Source: Jerry Hildenbrand / Android Central
Folding screens and other extra large double screen phone screens are already one thing. The Galaxy Fold may not have sold millions and millions of units, but after some changes were made to the initial design, the people who invested in it love the thing. Motorola is scheduled to launch one very soon. LG has something very similar with the LG G8X. And Microsoft left the Internet breathless when it showed the Surface Duo.
Folding is not the future. They are here right now.
Android has support for integrated folding display devices, but it is not very complete. That’s why Samsung apps look and act better in Fold than most Play Store apps. It all goes back to the issue of tablet support, where support means it will work, but it may not work very well. This is because most applications have been designed for a screen of approximately 5 inches and there are things in an application that must remain in the same place no matter how large its scale.
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Google did a good job making sure everything worked. But Microsoft goes one step further for Surface Duo. And it is a step in the right direction.
Source: Windows Central
When your construction applications extend through a giant screen or two giant screens with a small bezel in the middle, there is a correct and an incorrect form. Stretching a “normal” application might work, but again it may not work. When you have so many real estate to work with, you should take advantage of them. It’s easy to see what I’m talking about if you’ve ever used a suitable tablet application like Google Play Books or Gmail on a suitable tablet.
Columns and rows matter. The location of the media in the design is important. Where controls, buttons and gadgets are important. When your device will have two separate screens as Microsoft will, Really matter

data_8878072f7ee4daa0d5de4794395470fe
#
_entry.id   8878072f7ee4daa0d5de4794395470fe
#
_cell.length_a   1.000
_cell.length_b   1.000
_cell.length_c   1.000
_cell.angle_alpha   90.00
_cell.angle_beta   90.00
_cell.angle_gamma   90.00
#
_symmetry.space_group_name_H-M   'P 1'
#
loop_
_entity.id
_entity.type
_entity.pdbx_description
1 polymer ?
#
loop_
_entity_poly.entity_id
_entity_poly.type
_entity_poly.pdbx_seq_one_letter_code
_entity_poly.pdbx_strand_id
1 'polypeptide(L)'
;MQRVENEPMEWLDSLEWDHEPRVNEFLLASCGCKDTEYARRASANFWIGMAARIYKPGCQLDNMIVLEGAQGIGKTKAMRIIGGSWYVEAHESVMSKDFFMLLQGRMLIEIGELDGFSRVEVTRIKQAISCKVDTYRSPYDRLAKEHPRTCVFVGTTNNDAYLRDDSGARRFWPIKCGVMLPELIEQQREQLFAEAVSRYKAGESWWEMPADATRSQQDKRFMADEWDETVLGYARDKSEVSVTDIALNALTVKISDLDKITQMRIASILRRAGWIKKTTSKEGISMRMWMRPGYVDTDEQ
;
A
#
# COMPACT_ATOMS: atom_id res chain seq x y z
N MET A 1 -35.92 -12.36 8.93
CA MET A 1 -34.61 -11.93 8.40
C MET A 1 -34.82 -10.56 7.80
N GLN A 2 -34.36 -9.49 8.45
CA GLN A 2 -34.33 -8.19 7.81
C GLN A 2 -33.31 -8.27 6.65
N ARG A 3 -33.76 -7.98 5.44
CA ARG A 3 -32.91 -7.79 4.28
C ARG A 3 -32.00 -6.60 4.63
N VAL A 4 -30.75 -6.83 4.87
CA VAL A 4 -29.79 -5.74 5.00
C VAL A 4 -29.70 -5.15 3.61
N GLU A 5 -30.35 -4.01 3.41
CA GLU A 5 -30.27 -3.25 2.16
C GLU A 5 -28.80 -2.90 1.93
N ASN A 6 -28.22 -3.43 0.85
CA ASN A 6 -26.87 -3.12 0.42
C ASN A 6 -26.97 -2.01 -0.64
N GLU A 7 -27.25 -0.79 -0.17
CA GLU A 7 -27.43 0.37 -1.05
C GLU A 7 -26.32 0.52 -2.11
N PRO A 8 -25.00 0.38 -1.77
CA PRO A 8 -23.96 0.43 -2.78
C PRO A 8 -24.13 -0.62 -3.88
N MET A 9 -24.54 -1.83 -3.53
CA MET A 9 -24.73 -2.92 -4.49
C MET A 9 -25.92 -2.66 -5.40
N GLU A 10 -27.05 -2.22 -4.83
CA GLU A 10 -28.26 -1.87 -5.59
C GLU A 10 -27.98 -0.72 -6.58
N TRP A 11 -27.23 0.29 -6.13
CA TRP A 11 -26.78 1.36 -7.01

The design of an application on a giant screen is important, especially if you have a bezel in the middle.
That’s why Microsoft has already released a preview of the SDK for the Duo, complete with a preview of the emulator where developers can test how things can be done to make the most of all that screen space. And as an additional benefit, it is soon doing the same for Windows 10 dual-screen devices.
This is important for Microsoft, who wants applications to look and feel the same in each product with their name on the case. Be it Office 365 or Angry Birds, the experience you have on all your devices should feel constant and fluid. And this comes from a company that has not yet launched a dual screen anything. It’s great to see ways for developers to prepare.
Of course, it is easier for Microsoft to do this for its own products. Google can hardly make an SDK that covers every fold or two screen covers that will ever run Android because each one can and will be very different. The Galaxy Fold is a screen that acts very differently from the LG shell solution. Motorola’s vertical turn is different from any. The next phone will be different from all those.
It would be difficult for Google to offer platform-level support in this way, but Google is really good at making things difficult.
What we do know is that Microsoft is offering support, including practical days for developers, for its next foldable Android device long before its launch. There is an incentive for Google and its partners to start doing the same if we ever want a Galaxy Fold to run applications well, then switch to a Motorola RAZR Flip and make the same applications “feel” the same.
Things may be different due to the amount of Android OEM there is and each one does their own thing, which is exactly what Microsoft is doing, to demonstrate my point of view, but doing difficult and different things is what happens. I want to see Microsoft’s strategy copied and refined in a way where each The folding device gets a first class experience that makes us love it.
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